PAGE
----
The Interior Ministry said on its Facebook page that Sissi released Greste under a decree issued in November authorizing the president to approve the deportation of foreign prisoners.

Flight to Cyprus

Australia's foreign Minister Julie Bishop said Greste flew to Cyprus from Cairo. "He was immensely relieved and he was desperate to come home to Australia and reunite with his family," Bishop said.

She said several governments had raised Greste's case with Egyptian authorities. "Prime Minister [Tony] Abbott spoke to President el-Sissi and we had many other governments, including in the region, make representations on Mr. Greste's behalf."

The journalists say they were doing their jobs when detained. Their imprisonment reinforced the view of human rights groups that the government was rolling back freedoms gained after the 2011 uprising that toppled autocrat Hosni Mubarak.

Since the army's overthrow of president Mohammed​ Morsi of the Brotherhood after mass protests against him, security forces killed hundreds of Islamists, imprisoned thousands of others and then rounded up liberal activists charged with protesting without police permission.

Al-Jazeera said its campaign to free its journalists from Egypt would not end until all three were released.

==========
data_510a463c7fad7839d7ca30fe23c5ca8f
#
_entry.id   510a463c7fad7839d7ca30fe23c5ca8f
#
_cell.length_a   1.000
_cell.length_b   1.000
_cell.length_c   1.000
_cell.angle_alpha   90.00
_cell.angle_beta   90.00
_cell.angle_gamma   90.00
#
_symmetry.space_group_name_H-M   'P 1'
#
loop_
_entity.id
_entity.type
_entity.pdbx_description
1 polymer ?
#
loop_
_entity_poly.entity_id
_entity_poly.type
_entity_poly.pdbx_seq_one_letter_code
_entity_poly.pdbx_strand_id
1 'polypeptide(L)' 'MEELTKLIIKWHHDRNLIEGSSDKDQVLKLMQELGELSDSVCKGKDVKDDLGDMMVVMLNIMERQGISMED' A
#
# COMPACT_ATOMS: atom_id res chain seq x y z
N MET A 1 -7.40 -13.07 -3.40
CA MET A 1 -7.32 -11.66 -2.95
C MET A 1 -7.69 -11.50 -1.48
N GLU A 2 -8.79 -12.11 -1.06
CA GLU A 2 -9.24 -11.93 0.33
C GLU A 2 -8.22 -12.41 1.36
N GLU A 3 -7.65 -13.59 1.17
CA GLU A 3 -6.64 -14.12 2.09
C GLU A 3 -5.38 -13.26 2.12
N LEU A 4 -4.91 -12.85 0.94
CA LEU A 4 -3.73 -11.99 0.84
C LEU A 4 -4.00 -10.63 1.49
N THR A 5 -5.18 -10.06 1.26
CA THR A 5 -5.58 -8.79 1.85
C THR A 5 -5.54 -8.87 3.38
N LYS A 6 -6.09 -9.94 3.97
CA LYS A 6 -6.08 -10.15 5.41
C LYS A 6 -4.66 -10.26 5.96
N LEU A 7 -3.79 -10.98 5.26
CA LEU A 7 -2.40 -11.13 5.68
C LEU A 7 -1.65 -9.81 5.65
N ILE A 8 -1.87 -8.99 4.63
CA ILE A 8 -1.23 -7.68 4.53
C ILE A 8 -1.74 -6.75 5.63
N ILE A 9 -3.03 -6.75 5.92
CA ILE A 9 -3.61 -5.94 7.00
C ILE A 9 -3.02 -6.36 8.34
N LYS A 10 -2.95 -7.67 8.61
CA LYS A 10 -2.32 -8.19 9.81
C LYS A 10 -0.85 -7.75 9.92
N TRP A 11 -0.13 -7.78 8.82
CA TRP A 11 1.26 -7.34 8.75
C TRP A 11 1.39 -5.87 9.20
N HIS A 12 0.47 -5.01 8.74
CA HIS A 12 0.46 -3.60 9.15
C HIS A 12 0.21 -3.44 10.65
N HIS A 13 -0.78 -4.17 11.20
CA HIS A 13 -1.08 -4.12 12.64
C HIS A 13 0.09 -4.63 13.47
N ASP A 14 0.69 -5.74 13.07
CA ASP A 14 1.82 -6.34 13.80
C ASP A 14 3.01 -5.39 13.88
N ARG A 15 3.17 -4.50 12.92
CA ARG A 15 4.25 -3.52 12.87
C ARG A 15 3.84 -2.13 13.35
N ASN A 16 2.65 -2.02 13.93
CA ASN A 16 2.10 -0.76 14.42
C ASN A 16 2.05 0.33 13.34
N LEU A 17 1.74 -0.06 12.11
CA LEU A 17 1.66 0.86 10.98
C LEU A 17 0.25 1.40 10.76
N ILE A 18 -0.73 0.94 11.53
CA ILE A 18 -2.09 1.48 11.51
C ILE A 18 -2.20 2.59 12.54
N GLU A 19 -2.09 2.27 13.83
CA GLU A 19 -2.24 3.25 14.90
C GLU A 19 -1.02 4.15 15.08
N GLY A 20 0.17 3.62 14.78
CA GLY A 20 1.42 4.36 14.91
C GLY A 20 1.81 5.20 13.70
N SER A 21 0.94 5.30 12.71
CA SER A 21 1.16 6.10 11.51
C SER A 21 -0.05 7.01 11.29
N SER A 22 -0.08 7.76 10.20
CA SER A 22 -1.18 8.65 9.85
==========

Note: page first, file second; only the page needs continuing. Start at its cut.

The case has contributed to tensions between Egypt and Qatar, though speculation had been rising that Saudi mediation had improved ties, raising the possibility that Sissi would deport or pardon the journalists.

They were detained in December 2013 and charged with helping "a terrorist group" by broadcasting lies that harmed national security.

Baher Mohamed was given an extra three years for possessing a single bullet. If the authorities decide to free him, resolving his case could be more complex because he does not possess a foreign passport.

"This is what we expected would happen," his brother Assem said. "Those who rule the country, this is not the first time they've done this, there have been foreigners who they have let leave the country when they were in trouble and their Egyptian colleagues are the ones who paid the price."

With files from CBC News and the Associated Press